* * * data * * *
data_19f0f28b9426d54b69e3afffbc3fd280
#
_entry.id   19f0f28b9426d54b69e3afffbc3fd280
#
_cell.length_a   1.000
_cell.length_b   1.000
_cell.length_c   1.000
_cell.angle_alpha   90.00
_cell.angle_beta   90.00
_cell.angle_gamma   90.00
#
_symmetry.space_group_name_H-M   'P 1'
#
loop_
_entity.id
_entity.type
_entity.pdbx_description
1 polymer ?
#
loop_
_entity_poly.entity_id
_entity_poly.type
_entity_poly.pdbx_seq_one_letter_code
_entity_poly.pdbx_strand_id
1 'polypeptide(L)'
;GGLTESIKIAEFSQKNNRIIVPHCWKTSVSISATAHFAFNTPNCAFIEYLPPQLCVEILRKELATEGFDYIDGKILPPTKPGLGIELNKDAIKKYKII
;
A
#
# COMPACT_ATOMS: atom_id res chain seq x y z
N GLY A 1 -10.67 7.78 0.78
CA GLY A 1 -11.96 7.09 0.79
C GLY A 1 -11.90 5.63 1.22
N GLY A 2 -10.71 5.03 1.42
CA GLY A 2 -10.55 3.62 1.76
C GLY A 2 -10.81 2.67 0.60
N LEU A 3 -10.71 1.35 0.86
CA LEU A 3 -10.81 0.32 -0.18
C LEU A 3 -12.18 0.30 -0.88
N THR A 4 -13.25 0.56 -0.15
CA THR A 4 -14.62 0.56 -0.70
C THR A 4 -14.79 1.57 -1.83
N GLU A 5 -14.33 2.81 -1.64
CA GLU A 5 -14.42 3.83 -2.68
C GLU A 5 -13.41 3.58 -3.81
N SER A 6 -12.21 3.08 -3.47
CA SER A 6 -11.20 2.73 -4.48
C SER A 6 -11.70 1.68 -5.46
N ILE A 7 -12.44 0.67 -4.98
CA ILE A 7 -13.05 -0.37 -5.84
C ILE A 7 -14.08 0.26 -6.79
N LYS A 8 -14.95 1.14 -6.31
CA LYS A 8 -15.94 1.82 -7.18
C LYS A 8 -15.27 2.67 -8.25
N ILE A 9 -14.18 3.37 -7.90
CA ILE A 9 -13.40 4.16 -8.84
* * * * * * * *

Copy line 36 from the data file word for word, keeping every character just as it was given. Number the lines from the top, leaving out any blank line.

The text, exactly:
C GLY A 2 -10.81 2.67 0.60